Viñales Valley
Viñales Valley
Cultural Cuba Latin America And The Caribbean Province Of Pinar Del Rio

Viñales Valley is an outstanding karst landscape in which traditional methods of agriculture (notably tobacco-growing) have survived unchanged for several centuries. The region also preserves a rich vernacular tradition in its architecture, crafts and music.

The numerous caves scattered on the slopes of the hillocks in the Viñales Valley were inhabited for many centuries before the arrival of the Spanish conquerors. The fertile soil and favourable climate were conducive to the development of stockraising and the cultivation of fodder and food crops, using slaves from Africa. The cimarrones (escaped slaves) often found refuge in the caves of the valley. The Pan de Azúcar site contains the ruins of the biggest hacienda, where slaves were taught different trades.

The valley is surrounded by mountains. It is a plain of arable land, dotted with spectacular limestone outcrops (mogotes ) rising to a height of up to 300 m. It has a series of very large caves containing ammonite fossils. The vegetation on the hills is characterized by local endemic species, particularly Microcycas calocoma , and a living fossil of the Cretaceous phanerogamic flora. It is home to an interesting avian and molluscan fauna. The entire plain is devoted to traditional agriculture. Recent experiments have revealed that mechanical methods lower the quality of tobacco, and this explains why old methods, such as animal traction, are still being used.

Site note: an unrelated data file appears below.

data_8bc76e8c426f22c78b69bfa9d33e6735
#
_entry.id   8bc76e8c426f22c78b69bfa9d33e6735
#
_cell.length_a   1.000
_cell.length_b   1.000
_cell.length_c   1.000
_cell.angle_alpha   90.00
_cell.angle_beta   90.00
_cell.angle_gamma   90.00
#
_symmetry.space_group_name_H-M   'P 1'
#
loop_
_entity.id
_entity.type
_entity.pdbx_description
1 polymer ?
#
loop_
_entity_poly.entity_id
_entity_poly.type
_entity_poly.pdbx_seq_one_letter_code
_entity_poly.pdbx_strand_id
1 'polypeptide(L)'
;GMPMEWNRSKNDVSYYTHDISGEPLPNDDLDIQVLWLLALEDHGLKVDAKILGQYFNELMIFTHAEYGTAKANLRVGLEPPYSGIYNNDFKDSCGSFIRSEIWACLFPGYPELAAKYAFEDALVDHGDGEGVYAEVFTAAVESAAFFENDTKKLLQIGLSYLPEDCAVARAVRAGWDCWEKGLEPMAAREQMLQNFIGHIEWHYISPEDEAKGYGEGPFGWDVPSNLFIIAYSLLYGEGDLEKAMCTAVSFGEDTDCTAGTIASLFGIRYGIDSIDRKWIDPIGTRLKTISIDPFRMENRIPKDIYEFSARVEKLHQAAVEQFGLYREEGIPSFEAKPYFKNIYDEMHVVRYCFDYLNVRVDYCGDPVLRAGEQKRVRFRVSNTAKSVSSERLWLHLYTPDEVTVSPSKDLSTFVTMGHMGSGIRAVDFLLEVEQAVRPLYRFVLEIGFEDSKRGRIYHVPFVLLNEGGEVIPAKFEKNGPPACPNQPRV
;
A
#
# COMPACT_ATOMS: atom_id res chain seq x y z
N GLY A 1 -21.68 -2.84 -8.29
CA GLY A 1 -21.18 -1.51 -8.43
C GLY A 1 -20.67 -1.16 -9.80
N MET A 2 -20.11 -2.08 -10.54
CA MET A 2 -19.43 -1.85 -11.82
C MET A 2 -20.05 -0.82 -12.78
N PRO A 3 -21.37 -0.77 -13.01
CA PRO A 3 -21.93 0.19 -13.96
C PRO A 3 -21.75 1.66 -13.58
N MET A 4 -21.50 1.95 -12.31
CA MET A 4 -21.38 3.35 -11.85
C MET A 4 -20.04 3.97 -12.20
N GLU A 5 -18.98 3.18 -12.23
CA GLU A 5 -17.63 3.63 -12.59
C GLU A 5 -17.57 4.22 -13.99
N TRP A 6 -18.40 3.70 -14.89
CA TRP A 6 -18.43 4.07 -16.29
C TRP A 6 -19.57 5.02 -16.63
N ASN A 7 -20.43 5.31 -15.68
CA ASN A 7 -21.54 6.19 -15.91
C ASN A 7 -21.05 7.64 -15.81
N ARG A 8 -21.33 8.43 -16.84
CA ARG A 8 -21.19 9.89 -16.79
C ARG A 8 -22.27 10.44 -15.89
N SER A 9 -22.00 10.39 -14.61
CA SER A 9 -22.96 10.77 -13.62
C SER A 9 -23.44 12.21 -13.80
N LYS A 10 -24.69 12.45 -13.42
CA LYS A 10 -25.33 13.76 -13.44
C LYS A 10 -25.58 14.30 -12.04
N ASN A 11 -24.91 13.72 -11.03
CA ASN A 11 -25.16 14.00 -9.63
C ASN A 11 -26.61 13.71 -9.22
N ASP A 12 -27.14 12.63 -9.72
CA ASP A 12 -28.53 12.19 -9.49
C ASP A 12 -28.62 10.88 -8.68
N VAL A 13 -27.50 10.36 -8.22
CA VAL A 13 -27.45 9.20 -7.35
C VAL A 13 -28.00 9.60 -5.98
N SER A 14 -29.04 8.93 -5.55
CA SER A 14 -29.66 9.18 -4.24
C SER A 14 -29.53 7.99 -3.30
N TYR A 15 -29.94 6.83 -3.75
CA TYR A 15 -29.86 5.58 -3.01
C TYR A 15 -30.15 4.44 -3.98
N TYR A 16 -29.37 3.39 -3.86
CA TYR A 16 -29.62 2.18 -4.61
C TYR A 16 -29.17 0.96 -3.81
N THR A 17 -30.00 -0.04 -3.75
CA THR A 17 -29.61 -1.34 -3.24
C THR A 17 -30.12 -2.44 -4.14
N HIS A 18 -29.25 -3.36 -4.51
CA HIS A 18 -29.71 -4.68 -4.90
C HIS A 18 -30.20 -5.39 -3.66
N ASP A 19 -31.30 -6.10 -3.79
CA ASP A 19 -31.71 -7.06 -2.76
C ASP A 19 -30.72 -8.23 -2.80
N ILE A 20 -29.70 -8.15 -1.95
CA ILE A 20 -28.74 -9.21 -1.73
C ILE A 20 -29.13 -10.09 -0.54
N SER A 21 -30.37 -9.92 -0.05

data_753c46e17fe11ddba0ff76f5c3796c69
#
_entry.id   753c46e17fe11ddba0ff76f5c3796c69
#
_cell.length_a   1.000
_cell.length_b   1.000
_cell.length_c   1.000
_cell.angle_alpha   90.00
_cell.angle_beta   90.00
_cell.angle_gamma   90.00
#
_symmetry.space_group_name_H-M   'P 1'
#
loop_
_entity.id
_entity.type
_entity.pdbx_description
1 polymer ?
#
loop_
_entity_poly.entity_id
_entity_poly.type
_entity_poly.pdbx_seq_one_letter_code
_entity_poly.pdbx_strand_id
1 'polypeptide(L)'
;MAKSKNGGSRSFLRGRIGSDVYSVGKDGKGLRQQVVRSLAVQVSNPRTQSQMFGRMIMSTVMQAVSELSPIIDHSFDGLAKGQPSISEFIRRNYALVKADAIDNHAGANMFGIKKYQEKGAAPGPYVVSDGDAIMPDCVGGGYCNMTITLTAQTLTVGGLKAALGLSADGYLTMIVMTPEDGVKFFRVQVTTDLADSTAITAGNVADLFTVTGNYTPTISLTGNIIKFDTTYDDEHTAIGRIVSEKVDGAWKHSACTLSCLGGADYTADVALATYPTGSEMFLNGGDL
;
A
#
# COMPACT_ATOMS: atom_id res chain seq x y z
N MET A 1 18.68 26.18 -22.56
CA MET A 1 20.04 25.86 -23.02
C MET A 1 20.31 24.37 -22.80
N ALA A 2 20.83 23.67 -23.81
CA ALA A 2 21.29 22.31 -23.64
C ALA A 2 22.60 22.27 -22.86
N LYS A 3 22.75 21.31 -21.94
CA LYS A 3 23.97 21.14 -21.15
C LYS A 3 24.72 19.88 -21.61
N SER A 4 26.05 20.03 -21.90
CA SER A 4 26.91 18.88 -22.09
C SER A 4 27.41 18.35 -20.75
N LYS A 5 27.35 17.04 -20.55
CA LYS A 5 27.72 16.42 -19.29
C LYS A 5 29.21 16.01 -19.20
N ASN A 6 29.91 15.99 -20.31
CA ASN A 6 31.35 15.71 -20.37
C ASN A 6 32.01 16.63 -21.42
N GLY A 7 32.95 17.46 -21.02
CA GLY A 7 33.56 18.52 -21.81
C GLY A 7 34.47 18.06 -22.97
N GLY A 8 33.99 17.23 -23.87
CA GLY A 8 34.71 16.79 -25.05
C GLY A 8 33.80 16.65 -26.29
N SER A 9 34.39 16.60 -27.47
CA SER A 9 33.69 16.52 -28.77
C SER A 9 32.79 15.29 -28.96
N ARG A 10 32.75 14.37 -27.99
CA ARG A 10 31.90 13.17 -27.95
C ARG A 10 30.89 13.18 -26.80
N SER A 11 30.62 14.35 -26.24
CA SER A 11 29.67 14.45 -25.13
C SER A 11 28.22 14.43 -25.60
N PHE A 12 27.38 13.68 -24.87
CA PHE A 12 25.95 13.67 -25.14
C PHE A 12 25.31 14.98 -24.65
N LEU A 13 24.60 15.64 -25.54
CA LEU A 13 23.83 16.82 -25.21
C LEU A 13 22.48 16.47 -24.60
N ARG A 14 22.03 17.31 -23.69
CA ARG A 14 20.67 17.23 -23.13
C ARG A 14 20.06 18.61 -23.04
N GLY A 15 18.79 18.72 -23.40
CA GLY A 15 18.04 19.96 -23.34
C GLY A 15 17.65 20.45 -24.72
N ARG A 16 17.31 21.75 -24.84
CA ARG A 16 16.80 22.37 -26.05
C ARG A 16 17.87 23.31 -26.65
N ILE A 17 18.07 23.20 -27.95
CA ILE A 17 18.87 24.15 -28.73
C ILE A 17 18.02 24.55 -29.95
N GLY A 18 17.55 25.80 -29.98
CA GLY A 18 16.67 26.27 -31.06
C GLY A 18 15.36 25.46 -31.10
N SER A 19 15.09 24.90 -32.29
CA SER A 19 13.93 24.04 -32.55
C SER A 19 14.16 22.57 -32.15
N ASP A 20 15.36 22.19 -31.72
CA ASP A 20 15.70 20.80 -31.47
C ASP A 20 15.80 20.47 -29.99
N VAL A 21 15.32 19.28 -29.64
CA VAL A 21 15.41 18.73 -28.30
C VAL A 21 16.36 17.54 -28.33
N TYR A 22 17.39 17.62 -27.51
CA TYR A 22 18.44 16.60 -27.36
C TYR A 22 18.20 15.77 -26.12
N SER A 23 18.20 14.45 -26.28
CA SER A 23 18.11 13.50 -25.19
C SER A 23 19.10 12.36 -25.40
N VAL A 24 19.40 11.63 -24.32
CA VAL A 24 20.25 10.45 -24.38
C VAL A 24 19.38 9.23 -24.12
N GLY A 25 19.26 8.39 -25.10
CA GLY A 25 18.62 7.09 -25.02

Following the emergence and considerable expansion of tobacco cultivation, the village of Viñales was founded in 1875, along the road leading from Pinar del Rio, the capital of the province, to Puerto Esperanza, the main outlet to the sea. The Western Railroad (Ferrocarril del Oeste), of which only a few vestiges are left, was built in 1882. Viñales Valley was the scene of several military operations during the War of Independence and also during the Cuban Revolution. At present, the valley is devoted to agriculture;its population of some 8,000 people is engaged mainly in growing tobacco, a crop which gives the best yields.

Most of the buildings scattered over the plain are simple;they are built using local and natural materials, and are used as homes or family farms. The village of Viñales, strung out along its main street, has retained its original layout, and there are many interesting examples of colonial architecture. The valley is home to an original culture, a synthesis of contributions from indigenous peoples, Spanish conquerors and black slaves. An excellent illustration is the musical expression of the field worker (veguero ), of which Benito Hernández Cabrera (known as the Viñalero) was the main interpreter. Traditional crafts also flourish here. Cubans identify themselves strongly with Viñales Valley because of the beauty of the site and its historical and cultural importance. In the visual arts, the valley has been transformed into a symbol of the Caribbean landscape by artists such as Domingo Ramos and Tiburcio Lorenzo.

The site has a high degree of authenticity. It has been able to preserve its specific character, while adapting to modern conditions of life and receiving flows of visitors.